365 Days of Earrings

Friday, March 11, 2011

Camino Frances

I've been using this computer since September, eyeing its build-in webcam and thinking I should really try to Skype. When a parent offered that his friend in Spain could spend a few minutes answering my students' questions, I decided the time had come.

After several hours (mine and those of Lisa, our tech woman; the guys who coordinate our network; and Hunt, who loves all high-tech gizmos and knows where to find a plug-in microphone at the last minute) of downloading Smart board software and Skype software, running wiring and attaching cables, and mastering assorted other challenges step-by-step, by 10:15 this morning I was chatting with Enrique in Madrid, hoping that the speaker who was describing the pilgrimage of Santiago de Compostela would finish in time for the children to chat before another group arrived to use our classroom at 10:30. Success. Although the resolution was not quite what Ellen Page sees when she walks into that classroom that is on a "field trip" to China, the effect was just as good. Without lots of perseverance, though, it could have been a disaster!

Encountering and mastering obstacles step-by-step: I think that is my theme today. As Lee Sandstead, our speaker about the pilgrimage, described his walk on the Camino Frances, the main route to Santiago from France, I found myself longing to go on this pilgrimage. A walk of 600 miles, one foot in front of the other, on a well-trod route through gorgeous countryside.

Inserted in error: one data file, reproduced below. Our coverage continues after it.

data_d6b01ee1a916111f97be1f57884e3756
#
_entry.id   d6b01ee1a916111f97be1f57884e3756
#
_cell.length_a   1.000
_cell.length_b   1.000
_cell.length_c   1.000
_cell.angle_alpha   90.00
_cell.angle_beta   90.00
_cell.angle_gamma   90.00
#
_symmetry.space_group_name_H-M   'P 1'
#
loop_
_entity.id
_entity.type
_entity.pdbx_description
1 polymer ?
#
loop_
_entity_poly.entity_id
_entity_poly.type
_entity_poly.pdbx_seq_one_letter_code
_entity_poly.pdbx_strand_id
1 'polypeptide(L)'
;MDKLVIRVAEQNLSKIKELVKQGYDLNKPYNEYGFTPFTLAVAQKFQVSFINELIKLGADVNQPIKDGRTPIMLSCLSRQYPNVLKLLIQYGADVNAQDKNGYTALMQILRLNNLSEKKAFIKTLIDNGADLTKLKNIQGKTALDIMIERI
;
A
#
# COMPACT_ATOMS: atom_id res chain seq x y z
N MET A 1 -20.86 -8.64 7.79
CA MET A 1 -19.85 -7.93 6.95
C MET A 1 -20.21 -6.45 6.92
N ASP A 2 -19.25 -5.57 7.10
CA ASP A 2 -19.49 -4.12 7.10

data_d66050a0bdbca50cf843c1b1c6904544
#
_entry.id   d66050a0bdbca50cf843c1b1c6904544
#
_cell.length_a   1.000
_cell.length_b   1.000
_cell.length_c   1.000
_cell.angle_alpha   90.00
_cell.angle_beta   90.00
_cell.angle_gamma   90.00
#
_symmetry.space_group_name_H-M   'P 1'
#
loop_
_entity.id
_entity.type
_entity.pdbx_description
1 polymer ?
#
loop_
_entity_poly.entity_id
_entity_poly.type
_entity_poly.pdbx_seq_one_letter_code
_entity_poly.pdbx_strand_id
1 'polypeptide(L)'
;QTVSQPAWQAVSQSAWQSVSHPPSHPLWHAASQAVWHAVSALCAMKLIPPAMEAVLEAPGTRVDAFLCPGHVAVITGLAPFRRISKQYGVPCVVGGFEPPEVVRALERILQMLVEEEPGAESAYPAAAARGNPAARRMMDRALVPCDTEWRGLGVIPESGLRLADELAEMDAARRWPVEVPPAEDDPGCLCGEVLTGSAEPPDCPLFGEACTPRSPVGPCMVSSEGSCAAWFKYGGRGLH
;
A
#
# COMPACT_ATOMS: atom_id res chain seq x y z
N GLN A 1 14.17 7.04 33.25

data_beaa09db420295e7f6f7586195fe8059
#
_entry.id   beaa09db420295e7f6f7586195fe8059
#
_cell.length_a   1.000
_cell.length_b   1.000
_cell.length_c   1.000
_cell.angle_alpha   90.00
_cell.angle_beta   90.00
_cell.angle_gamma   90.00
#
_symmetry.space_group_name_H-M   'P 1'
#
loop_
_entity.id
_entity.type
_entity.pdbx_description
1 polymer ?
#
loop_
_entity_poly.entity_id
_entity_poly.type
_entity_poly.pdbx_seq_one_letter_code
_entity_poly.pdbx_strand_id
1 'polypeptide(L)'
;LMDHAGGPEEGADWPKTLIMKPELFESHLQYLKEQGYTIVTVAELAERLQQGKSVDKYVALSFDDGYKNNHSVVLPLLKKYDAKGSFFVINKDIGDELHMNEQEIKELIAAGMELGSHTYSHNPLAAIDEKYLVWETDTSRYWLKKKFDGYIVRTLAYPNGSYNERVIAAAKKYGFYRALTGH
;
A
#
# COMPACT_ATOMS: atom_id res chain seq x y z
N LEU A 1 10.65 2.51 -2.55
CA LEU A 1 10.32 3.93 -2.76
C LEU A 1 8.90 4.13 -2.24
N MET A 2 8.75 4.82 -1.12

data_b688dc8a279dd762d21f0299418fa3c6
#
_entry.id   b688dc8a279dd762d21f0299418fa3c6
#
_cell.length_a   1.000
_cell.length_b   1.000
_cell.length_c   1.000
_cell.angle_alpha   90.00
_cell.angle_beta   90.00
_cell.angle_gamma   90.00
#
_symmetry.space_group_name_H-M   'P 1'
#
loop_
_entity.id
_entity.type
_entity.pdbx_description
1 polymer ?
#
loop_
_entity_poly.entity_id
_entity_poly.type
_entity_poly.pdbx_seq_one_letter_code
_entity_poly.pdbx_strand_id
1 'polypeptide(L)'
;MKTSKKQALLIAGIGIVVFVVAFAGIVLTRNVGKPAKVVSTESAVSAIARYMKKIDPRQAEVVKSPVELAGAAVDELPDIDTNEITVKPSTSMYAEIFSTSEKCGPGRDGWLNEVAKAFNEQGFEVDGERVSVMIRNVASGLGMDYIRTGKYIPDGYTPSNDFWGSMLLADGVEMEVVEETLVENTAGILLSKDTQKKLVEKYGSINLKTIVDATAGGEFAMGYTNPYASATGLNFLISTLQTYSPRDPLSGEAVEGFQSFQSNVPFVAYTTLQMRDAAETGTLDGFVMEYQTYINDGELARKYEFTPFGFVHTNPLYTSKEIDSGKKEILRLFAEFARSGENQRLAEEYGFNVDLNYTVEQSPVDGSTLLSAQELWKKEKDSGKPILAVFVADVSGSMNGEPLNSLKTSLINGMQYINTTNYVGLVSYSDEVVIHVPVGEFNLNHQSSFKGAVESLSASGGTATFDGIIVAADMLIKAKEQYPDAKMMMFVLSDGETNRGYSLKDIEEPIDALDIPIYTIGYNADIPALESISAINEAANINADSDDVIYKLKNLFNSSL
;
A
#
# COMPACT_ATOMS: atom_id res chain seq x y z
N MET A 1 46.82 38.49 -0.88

Those on the pilgrimage carry a scallop shell that symbolizes some of the miracles associated with Saint James, but also the convergence of the many routes all leading to his shrine in Santiago. (Note the yellow scallop-shell image in the upper left-hand corner of the map.)

A route that shares my mother's name, whose symbol comes from the ocean she loved, and which requires dedication and a willingness to progress, step-by-step, to reach a goal. She taught me to know scallops and clams, whelks and conchs, as we beachcombed, slowly, hand-in-hand.

According to Chaucer, it's a little early to be dreaming of a Canterbury pilgrimage:
 Whan that aprill with his shoures soote
The droghte of march hath perced to the roote,
And bathed every veyne in swich licour
Of which vertu engendred is the flour;
Whan zephirus eek with his sweete breeth
 Inspired hath in every holt and heeth
Tendre croppes, and the yonge sonne
Hath in the ram his halve cours yronne,
 And smale foweles maken melodye,
 That slepen al the nyght with open ye
(so priketh hem nature in hir corages);
Thanne longen folk to goon on pilgrimages.
But I am dreaming of a pilgrimage. With a passport and stamps at each stop. With hostels to stay in and towns along the way. It's almost April; the small birds are singing; and I long to go on a pilgrimage. I'm inspired!
I think this is another pair of earrings that my daughter Kathe made for me one summer as we sat at the picnic table under that white pine tree.

I lost one set of beads today, probably while dancing the flamenco one last time. But I came home, looked in our bead box, and found some more to replace them. One-by-one.

1 comment:

Käthe said...

Beautiful post. I will never think of scallops the same way! I think we all need to go on a pilgrimage. A change to be reflective and start anew, with each step.